Eight American missionaries charged with child kidnapping in Haiti returned to the U.S. aboard a military cargo plane early Thursday after almost three weeks in a Haitian jail.

Two others remained detained in an ordeal sparked by the group's attempt to take 33 children out of the earthquake-stricken country.

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From left: Corinna Lankford and Carla Thompson, 53, of Meridian, Idaho, Silas Thompson, 19, of Twin Falls, Idaho, background, Drew Culberth, 34, of Topeka, Kan., Steve McMullin, 56, of Twin Falls, Idaho, white shirt, and Paul Thompson, 43, of Twin Falls, Idaho, partially obscured, arrive at the Miami International Airport Hotel in Miami on Thursday. ((Alan Diaz/Associated Press))

About 12 hours after a Haitian judge approved their release, the missionaries arrived on a U.S. Air Force C-130 just after midnight at Miami International Airport. They declined to answer reporters' questions as they briskly walked into a hotel adjoining the airport and got into an elevator.

They spent a night in hotel beds at the airport before some were seen heading to gates for morning domestic Delta flights.

Silas Thompson, 19, of Twin Falls, Idaho, said it was "great" to be back on U.S. soil and said the first thing he'll do when he gets home is hug his mother.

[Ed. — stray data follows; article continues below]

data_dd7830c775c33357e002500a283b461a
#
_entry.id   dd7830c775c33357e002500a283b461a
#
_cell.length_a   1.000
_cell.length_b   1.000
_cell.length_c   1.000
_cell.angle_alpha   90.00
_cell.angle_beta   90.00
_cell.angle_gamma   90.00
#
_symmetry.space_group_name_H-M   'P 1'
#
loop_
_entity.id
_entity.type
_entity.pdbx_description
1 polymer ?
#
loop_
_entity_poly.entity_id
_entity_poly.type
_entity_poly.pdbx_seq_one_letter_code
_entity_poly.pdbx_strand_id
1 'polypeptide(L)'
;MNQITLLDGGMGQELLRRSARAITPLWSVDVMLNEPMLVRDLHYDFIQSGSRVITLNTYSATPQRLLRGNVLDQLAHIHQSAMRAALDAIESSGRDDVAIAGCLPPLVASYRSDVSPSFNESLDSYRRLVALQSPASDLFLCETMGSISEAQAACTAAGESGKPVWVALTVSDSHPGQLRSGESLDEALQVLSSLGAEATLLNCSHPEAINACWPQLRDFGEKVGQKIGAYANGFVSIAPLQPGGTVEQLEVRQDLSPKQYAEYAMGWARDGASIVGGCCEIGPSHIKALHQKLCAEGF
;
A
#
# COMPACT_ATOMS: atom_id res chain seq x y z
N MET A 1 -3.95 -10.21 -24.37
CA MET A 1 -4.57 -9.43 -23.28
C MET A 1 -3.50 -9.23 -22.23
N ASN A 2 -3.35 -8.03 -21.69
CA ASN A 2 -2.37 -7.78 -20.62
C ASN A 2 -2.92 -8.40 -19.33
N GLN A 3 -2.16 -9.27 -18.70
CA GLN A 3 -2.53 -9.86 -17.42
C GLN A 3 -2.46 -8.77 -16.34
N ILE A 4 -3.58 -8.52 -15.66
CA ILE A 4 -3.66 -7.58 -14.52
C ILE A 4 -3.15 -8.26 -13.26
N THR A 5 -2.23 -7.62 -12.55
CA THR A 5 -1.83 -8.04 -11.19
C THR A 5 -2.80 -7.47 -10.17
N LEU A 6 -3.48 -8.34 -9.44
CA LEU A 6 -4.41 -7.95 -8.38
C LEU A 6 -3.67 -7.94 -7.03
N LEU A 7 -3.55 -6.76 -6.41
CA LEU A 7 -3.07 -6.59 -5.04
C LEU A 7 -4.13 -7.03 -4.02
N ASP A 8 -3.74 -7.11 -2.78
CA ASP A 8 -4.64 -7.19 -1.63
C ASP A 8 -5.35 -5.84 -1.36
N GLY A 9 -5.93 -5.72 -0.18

He spoke to reporters as he walked to the Delta terminal Thursday morning after emerging from the hotel with three other men, who all declined to identify themselves or answer questions.

Elated relatives expressed relief upon their return, including Sean Lankford of Meridian, Idaho, whose wife and daughter were among the eight released. When asked how he felt late Wednesday, he offered two words: "Damn good."

Parents volunteered children: judge

The group's swift departure from Haiti began Wednesday when Judge Bernard Saint-Vil said eight of the 10 missionaries were free to leave without bail, because parents of the children had testified they voluntarily gave their children to the missionaries believing the Americans would give them a better life.

"The parents gave their kids away voluntarily," Saint-Vil said in explaining his decision.

He said, however, that he still wanted to question the group's leader, Laura Silsby, and her former nanny, Charisa Coulter, because they had visited Haiti prior to the quake to inquire about obtaining orphans.

The missionaries, most from two Baptist churches in Idaho, were charged almost three weeks ago with child kidnapping for trying to take a group of children out of the quake-stricken country.

They were accused of trying to take 33 Haitian children to the Dominican Republic on Jan. 29 without proper documents. Their detentions came just as aid officials were urging a halt to short-cut adoptions in the wake of the earthquake.

The missionaries said they were on a humanitarian mission to rescue child quake victims by taking them to a hastily prepared orphanage in the Dominican Republic and denied accusations of trafficking.